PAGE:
Industrial food washing processes may not be enough to kill bacteria

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(REUTERS) - Are you washing raw food well enough?

The World Health Organization says food poisoning caused by bacteria kills more than 400,000 people a year.

Researchers say the way the industry washes raw food using chlorine - is supposed to kill or reduce the number of bacteria but it is actually making them undetectable.

Professor Bill Keevil, head of microbiology, University of Southampton, says: "It is good standard practice to chlorinate, disinfect foods to reduce those numbers but our work is showing in fact that this is masking the problem and you may not be killing the pathogens at all."

The work showed some bacteria survive the stress of coming into contact with chlorine by shutting down - a state that makes them invisible to standard lab tests.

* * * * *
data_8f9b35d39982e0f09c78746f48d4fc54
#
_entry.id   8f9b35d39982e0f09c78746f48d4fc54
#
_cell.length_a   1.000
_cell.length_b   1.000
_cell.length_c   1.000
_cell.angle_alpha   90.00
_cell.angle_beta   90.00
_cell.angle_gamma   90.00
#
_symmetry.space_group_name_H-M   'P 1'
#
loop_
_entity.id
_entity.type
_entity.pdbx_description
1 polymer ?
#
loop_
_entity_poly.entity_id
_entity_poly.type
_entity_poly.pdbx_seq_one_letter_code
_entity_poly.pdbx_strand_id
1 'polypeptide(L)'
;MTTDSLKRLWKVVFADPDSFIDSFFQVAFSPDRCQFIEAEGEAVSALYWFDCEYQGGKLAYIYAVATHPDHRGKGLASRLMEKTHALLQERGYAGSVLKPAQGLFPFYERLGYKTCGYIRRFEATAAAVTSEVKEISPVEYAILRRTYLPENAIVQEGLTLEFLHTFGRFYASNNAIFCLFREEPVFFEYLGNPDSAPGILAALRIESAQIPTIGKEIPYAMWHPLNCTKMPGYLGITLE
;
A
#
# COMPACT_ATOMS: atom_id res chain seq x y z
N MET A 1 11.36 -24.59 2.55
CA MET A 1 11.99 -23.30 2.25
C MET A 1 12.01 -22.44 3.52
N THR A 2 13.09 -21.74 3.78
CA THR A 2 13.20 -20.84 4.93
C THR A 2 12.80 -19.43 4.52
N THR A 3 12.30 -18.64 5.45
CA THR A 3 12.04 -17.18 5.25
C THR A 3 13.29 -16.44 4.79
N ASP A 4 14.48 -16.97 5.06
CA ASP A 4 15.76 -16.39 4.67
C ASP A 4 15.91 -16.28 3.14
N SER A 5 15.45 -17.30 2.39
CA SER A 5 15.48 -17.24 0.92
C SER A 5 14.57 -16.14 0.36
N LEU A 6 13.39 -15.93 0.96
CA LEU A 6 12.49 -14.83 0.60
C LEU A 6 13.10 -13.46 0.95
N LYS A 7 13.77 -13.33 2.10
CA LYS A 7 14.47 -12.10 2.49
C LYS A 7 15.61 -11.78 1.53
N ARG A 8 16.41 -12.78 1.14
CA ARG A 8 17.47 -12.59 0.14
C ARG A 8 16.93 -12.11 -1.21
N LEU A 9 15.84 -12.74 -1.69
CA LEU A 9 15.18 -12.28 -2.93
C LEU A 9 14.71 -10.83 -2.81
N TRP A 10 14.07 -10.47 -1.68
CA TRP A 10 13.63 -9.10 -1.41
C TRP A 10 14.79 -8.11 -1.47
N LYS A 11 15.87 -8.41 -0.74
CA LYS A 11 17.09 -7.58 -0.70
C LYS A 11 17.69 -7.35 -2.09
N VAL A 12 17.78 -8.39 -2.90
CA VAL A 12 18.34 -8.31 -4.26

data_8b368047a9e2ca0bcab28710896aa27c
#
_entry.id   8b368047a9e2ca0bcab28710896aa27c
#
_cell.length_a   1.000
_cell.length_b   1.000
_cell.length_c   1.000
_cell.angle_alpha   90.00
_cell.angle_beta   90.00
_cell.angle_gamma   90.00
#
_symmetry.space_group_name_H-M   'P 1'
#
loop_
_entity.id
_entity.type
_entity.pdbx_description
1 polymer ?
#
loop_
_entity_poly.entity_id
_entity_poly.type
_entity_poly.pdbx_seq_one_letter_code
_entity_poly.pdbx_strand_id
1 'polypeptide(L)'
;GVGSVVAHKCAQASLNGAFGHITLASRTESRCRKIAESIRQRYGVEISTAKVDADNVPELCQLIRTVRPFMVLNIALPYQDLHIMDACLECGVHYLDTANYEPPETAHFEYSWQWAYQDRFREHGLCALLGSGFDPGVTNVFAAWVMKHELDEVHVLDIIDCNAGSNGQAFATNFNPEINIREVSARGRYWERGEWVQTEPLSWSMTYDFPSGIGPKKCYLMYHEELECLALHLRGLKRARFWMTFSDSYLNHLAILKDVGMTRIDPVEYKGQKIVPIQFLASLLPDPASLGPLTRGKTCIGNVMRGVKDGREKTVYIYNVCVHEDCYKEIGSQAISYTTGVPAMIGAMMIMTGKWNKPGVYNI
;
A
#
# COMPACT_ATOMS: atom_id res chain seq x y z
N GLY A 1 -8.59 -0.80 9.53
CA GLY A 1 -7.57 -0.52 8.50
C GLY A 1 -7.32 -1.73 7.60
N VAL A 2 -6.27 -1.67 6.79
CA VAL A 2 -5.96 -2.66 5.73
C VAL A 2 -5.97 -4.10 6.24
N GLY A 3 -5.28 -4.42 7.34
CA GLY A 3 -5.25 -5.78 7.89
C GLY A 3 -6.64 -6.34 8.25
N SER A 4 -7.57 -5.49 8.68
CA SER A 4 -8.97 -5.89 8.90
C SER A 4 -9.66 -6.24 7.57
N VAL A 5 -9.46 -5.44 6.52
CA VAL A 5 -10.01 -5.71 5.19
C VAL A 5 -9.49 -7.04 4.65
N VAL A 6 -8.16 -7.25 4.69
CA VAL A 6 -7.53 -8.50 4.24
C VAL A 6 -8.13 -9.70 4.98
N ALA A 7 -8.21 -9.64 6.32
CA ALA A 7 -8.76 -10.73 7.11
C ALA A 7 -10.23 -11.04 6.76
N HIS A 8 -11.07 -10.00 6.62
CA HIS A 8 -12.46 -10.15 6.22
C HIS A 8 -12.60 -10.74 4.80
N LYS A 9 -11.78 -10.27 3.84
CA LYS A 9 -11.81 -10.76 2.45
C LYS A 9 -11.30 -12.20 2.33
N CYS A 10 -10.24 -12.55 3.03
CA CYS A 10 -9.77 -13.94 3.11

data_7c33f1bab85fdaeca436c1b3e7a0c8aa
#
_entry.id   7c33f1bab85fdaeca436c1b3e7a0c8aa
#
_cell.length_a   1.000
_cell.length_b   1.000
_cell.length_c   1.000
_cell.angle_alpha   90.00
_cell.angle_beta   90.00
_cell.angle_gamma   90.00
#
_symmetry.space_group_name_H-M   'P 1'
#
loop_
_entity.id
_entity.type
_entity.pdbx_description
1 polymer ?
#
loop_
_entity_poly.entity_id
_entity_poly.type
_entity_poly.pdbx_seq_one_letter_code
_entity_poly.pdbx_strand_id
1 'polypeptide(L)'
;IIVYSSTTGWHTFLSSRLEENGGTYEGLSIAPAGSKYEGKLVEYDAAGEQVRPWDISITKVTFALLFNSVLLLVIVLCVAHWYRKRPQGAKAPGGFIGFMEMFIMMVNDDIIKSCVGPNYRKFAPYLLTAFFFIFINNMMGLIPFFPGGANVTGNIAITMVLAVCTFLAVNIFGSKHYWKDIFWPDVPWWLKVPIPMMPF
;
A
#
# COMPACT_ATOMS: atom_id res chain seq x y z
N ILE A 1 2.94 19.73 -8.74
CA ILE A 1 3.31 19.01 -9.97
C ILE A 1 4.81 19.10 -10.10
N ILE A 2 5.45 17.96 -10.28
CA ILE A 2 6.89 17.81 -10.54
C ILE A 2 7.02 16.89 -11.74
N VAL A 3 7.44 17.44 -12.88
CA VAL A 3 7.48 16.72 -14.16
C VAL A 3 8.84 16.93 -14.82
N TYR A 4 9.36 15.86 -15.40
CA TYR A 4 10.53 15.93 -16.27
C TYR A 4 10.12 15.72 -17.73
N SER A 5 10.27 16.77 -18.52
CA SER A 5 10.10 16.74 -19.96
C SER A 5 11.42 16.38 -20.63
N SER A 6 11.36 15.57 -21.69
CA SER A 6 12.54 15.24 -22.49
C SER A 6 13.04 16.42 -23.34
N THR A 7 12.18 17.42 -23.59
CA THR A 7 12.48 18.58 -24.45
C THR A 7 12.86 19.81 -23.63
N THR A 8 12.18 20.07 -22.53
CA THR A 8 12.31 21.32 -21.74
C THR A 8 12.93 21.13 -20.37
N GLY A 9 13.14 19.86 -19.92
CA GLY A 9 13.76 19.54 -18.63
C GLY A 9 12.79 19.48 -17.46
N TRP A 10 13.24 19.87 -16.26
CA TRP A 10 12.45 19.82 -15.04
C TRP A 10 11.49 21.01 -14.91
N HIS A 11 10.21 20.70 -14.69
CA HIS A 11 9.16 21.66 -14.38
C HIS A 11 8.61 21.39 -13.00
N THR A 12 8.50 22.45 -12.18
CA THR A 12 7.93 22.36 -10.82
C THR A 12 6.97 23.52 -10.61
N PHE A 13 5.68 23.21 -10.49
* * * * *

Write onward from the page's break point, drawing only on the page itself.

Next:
The team showed nematode worms could be killed by bacteria after they were washed in chlorinated water.

Prof Keevil adds: "This is absolute proof they are still alive, they are still capable of causing infection. So the implications for this are broad. So for a start we have these many outbreaks of disease that can't be traced. Are they due to stressed, viable but not culturable bacteria that are missed using routine approaches?"

Salads, cucumber and tomatoes are just some of the foods affected - normally washed with chlorine and eaten raw.

Prof Keevil says: "We think the foodchain does need to sit up and take notice because they've been relying on this common disinfection procedure for oh, a hundred years, particularly for drinking water supplies.

"It's stood us in good stead. It's certainly reduced outbreaks of disease particularly from drinking water but with the many unidentified outbreaks it's making us think again. Is this because pathogens are stressed and they're being missed?"

He said everyone needs to wash raw food thoroughly before eating it.

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